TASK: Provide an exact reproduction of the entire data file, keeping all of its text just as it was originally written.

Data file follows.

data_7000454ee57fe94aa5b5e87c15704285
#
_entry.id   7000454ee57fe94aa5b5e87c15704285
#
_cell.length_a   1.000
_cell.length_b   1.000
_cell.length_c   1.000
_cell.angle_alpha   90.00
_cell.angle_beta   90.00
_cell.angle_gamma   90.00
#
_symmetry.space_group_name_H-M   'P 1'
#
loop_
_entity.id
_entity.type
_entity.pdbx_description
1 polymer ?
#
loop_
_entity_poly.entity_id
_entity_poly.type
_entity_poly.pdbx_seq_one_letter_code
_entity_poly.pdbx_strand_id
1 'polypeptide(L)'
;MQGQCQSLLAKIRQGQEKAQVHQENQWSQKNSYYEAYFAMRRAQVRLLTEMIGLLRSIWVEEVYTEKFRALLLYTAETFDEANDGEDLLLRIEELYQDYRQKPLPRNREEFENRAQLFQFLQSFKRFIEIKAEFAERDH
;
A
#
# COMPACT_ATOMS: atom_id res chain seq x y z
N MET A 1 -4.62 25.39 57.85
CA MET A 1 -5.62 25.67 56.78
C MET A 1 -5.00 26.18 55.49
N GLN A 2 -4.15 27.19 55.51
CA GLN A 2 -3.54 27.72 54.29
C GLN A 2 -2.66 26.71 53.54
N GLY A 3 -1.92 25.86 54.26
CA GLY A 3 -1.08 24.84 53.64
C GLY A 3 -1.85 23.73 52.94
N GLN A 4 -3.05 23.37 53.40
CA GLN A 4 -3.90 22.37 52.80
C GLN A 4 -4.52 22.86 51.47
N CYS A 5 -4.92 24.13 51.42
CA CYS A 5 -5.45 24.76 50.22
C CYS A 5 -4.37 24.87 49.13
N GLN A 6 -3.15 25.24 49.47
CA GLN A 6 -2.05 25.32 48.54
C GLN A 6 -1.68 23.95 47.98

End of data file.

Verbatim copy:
data_7000454ee57fe94aa5b5e87c15704285
#
_entry.id   7000454ee57fe94aa5b5e87c15704285
#
_cell.length_a   1.000
_cell.length_b   1.000
_cell.length_c   1.000
_cell.angle_alpha   90.00
_cell.angle_beta   90.00
_cell.angle_gamma   90.00
#
_symmetry.space_group_name_H-M   'P 1'
#
loop_
_entity.id
_entity.type
_entity.pdbx_description
1 polymer ?
#
loop_
_entity_poly.entity_id
_entity_poly.type
_entity_poly.pdbx_seq_one_letter_code
_entity_poly.pdbx_strand_id
1 'polypeptide(L)'
;MQGQCQSLLAKIRQGQEKAQVHQENQWSQKNSYYEAYFAMRRAQVRLLTEMIGLLRSIWVEEVYTEKFRALLLYTAETFDEANDGEDLLLRIEELYQDYRQKPLPRNREEFENRAQLFQFLQSFKRFIEIKAEFAERDH
;
A
#
# COMPACT_ATOMS: atom_id res chain seq x y z
N MET A 1 -4.62 25.39 57.85
CA MET A 1 -5.62 25.67 56.78
C MET A 1 -5.00 26.18 55.49
N GLN A 2 -4.15 27.19 55.51
CA GLN A 2 -3.54 27.72 54.29
C GLN A 2 -2.66 26.71 53.54
N GLY A 3 -1.92 25.86 54.26
CA GLY A 3 -1.08 24.84 53.64
C GLY A 3 -1.85 23.73 52.94
N GLN A 4 -3.05 23.37 53.40
CA GLN A 4 -3.90 22.37 52.80
C GLN A 4 -4.52 22.86 51.47
N CYS A 5 -4.92 24.13 51.42
CA CYS A 5 -5.45 24.76 50.22
C CYS A 5 -4.37 24.87 49.13
N GLN A 6 -3.15 25.24 49.47
CA GLN A 6 -2.05 25.32 48.54
C GLN A 6 -1.68 23.95 47.98